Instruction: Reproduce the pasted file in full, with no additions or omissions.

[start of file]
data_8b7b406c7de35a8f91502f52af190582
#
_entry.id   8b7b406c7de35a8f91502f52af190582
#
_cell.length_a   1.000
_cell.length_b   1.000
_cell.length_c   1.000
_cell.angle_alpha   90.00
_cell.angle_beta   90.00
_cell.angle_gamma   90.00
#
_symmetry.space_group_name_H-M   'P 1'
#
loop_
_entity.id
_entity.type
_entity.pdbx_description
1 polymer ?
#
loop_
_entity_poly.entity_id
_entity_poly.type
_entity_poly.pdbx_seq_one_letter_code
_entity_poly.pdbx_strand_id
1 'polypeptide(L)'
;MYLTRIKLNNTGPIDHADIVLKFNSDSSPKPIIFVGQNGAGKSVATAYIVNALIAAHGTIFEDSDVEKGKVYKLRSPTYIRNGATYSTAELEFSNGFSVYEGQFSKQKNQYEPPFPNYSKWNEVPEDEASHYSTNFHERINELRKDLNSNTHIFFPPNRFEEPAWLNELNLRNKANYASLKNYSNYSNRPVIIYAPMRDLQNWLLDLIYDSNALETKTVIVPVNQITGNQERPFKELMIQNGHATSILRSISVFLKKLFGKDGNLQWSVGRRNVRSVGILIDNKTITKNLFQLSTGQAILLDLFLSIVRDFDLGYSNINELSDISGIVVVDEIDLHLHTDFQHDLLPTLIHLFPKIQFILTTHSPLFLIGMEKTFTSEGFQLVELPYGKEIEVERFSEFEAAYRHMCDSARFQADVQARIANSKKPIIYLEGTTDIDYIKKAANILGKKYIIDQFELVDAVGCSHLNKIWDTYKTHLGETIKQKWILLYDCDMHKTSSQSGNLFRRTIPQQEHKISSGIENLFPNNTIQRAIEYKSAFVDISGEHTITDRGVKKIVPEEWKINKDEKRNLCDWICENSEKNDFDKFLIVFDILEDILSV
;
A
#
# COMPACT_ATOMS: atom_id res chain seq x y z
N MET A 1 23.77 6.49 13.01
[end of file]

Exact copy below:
data_8b7b406c7de35a8f91502f52af190582
#
_entry.id   8b7b406c7de35a8f91502f52af190582
#
_cell.length_a   1.000
_cell.length_b   1.000
_cell.length_c   1.000
_cell.angle_alpha   90.00
_cell.angle_beta   90.00
_cell.angle_gamma   90.00
#
_symmetry.space_group_name_H-M   'P 1'
#
loop_
_entity.id
_entity.type
_entity.pdbx_description
1 polymer ?
#
loop_
_entity_poly.entity_id
_entity_poly.type
_entity_poly.pdbx_seq_one_letter_code
_entity_poly.pdbx_strand_id
1 'polypeptide(L)'
;MYLTRIKLNNTGPIDHADIVLKFNSDSSPKPIIFVGQNGAGKSVATAYIVNALIAAHGTIFEDSDVEKGKVYKLRSPTYIRNGATYSTAELEFSNGFSVYEGQFSKQKNQYEPPFPNYSKWNEVPEDEASHYSTNFHERINELRKDLNSNTHIFFPPNRFEEPAWLNELNLRNKANYASLKNYSNYSNRPVIIYAPMRDLQNWLLDLIYDSNALETKTVIVPVNQITGNQERPFKELMIQNGHATSILRSISVFLKKLFGKDGNLQWSVGRRNVRSVGILIDNKTITKNLFQLSTGQAILLDLFLSIVRDFDLGYSNINELSDISGIVVVDEIDLHLHTDFQHDLLPTLIHLFPKIQFILTTHSPLFLIGMEKTFTSEGFQLVELPYGKEIEVERFSEFEAAYRHMCDSARFQADVQARIANSKKPIIYLEGTTDIDYIKKAANILGKKYIIDQFELVDAVGCSHLNKIWDTYKTHLGETIKQKWILLYDCDMHKTSSQSGNLFRRTIPQQEHKISSGIENLFPNNTIQRAIEYKSAFVDISGEHTITDRGVKKIVPEEWKINKDEKRNLCDWICENSEKNDFDKFLIVFDILEDILSV
;
A
#
# COMPACT_ATOMS: atom_id res chain seq x y z
N MET A 1 23.77 6.49 13.01